# Import the K-NN classifier
from sklearn.neighbors import KNeighborsClassifier
def CondensedNearestNeighbor(X, y, n_seeds_S=1, size_ngh=1, seed=None):
    # Randomly get one sample from the majority class
    np.random.seed(seed)
    maj_sample = np.random.choice(X[y == 0].shape[0], n_seeds_S)
    maj_sample = X[y == 0][maj_sample]
    # Create the set C
    # Select all positive and the randomly selected negatives
    C_x = np.append(X[y == 1], maj_sample, axis=0)
    C_y = np.append(y[y == 1], [0] * n_seeds_S)
    # Create the set S
    S_x = X[y == 0]
    S_y = y[y == 0]
    knn = KNeighborsClassifier(n_neighbors=size_ngh)

    # Fit C into the knn
    knn.fit(C_x, C_y)

    # Classify on S
    pred_S_y = knn.predict(S_x)
    # Find the misclassified S_y
    idx_tmp = np.nonzero(y == 0)[0][np.nonzero(pred_S_y != S_y)]

    filter_ = np.nonzero(y == 1)[0]
    filter_ = np.concatenate((filter_, idx_tmp), axis=0)

    return X[filter_], y[filter_]
In [32]:
for n_seeds_S, size_ngh in [(1, 1), (100, 100), (50, 50), (100, 50), (50, 100)]:
    X_u, y_u = CondensedNearestNeighbor(x_vis, y, n_seeds_S, size_ngh, 1)
    print('n_seeds_S ', n_seeds_S, 'size_ngh ', size_ngh)
    print('y.shape = ',y_u.shape[0], 'y.mean() = ', y_u.mean())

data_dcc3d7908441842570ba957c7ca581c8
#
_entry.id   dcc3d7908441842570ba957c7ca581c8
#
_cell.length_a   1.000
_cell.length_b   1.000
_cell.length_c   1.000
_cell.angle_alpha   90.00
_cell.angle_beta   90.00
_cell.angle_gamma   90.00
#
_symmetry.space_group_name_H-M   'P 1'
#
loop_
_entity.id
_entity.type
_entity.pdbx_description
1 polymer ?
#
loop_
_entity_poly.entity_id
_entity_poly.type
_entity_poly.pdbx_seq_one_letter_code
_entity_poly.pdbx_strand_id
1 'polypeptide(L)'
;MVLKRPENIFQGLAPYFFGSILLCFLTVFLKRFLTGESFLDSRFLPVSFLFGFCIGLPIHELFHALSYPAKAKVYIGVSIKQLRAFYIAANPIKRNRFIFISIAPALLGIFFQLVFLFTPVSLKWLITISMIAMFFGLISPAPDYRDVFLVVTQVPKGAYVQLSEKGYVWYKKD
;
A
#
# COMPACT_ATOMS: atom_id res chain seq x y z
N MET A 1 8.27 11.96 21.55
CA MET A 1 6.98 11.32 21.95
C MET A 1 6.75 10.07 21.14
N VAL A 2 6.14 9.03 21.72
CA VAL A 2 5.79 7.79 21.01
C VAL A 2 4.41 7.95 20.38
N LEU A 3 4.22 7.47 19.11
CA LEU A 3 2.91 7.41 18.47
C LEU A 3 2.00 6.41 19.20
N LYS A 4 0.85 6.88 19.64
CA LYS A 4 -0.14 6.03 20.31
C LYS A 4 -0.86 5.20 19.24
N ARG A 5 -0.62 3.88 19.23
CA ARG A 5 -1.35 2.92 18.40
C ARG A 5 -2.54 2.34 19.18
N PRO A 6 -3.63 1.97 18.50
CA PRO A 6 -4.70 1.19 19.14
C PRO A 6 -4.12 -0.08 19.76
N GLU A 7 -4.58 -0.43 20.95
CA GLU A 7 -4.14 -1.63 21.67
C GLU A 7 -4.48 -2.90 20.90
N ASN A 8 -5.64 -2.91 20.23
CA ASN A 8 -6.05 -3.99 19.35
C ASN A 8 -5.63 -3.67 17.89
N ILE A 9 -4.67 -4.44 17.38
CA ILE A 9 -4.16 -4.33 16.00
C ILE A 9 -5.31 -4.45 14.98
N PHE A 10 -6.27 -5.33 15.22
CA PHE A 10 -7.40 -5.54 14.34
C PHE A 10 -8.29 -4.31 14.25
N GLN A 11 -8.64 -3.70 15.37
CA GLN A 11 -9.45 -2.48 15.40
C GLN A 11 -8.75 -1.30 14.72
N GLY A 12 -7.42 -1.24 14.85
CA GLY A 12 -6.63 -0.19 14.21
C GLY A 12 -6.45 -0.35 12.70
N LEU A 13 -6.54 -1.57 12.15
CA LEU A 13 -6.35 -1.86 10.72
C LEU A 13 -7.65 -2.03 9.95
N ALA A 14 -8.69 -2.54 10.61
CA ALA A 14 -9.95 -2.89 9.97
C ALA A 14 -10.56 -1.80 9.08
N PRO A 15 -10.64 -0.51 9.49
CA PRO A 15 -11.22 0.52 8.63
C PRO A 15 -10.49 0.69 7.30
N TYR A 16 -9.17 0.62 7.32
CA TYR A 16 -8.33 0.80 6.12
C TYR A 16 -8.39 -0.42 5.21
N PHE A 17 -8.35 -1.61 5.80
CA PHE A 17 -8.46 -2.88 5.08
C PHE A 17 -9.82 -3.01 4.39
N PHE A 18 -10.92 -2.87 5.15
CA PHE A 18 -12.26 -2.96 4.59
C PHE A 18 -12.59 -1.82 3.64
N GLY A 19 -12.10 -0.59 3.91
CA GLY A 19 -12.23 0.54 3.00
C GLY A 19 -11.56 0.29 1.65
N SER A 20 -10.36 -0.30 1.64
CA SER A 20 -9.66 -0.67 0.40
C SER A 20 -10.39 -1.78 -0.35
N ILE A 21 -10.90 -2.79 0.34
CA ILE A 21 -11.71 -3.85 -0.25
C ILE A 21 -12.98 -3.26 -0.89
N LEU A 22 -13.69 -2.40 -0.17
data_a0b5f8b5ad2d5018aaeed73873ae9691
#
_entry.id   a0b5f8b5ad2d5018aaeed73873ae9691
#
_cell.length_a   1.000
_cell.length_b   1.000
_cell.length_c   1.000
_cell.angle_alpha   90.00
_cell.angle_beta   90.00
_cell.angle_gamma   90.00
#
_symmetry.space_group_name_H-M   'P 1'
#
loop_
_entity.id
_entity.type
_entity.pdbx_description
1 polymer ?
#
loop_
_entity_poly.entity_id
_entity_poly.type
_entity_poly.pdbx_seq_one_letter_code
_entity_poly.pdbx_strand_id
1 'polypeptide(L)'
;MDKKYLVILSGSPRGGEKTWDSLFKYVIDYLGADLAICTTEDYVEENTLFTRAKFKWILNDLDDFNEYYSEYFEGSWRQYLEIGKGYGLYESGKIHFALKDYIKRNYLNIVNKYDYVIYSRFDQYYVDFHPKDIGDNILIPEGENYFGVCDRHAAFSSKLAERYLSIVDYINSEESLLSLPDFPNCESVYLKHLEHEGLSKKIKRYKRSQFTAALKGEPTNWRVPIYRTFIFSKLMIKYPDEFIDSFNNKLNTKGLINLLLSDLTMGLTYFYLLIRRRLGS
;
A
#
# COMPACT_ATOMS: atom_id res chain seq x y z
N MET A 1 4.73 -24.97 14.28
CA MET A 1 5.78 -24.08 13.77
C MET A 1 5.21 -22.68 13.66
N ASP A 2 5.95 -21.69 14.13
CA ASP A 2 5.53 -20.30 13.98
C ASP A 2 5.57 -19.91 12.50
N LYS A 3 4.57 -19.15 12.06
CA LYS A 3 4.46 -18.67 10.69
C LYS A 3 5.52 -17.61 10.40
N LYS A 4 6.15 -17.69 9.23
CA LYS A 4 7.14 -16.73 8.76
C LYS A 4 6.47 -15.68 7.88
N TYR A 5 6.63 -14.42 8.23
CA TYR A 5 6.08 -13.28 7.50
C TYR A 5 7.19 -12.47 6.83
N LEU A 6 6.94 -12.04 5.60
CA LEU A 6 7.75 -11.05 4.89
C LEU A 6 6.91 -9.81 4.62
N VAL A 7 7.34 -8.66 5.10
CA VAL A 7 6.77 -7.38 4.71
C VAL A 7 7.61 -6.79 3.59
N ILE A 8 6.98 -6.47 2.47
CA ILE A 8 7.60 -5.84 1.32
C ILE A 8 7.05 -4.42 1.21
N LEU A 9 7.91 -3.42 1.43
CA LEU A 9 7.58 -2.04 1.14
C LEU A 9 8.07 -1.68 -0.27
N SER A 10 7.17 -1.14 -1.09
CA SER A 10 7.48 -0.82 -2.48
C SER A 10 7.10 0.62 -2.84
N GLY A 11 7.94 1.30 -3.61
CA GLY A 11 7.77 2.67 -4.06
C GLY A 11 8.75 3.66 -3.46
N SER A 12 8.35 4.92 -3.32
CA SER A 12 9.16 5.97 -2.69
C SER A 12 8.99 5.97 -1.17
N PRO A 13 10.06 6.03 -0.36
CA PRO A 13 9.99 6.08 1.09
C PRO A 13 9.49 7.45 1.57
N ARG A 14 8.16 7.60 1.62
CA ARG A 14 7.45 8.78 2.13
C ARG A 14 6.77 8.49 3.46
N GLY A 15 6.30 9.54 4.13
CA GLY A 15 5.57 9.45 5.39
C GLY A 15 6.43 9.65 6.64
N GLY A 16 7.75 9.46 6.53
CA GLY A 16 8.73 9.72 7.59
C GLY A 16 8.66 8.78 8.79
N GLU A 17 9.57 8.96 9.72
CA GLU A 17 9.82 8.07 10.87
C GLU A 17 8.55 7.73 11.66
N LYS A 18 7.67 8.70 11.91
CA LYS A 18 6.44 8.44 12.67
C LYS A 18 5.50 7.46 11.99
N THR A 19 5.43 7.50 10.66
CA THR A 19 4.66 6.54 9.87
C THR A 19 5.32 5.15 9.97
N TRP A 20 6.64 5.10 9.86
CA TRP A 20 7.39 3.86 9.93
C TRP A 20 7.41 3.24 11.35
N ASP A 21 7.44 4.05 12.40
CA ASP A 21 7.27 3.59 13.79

plot_two_classes(X_u, y_u, size=(5, 5))
    plt.show()    
n_seeds_S  1 size_ngh  1
y.shape =  386 y.mean() =  0.25906735751295334
n_seeds_S  100 size_ngh  100
y.shape =  100 y.mean() =  1.0
n_seeds_S  50 size_ngh  50
y.shape =  112 y.mean() =  0.8928571428571429
n_seeds_S  100 size_ngh  50
y.shape =  102 y.mean() =  0.9803921568627451
n_seeds_S  50 size_ngh  100
y.shape =  246 y.mean() =  0.4065040650406504

Comparing CondensedNearestNeighbor with other models

Advantages of CondensedNearestNeighbor:

  • Create Condensed space

Disadvantages of CondensedNearestNeighbor:

  • Variance due to randomnes
  • Need to define the two parameters

Other Under-sampling methods

  • Under-sampling with Cluster Centroids
  • NearMiss-(1 & 2 & 3)
  • One-Sided Selection
  • Neighboorhood Cleaning Rule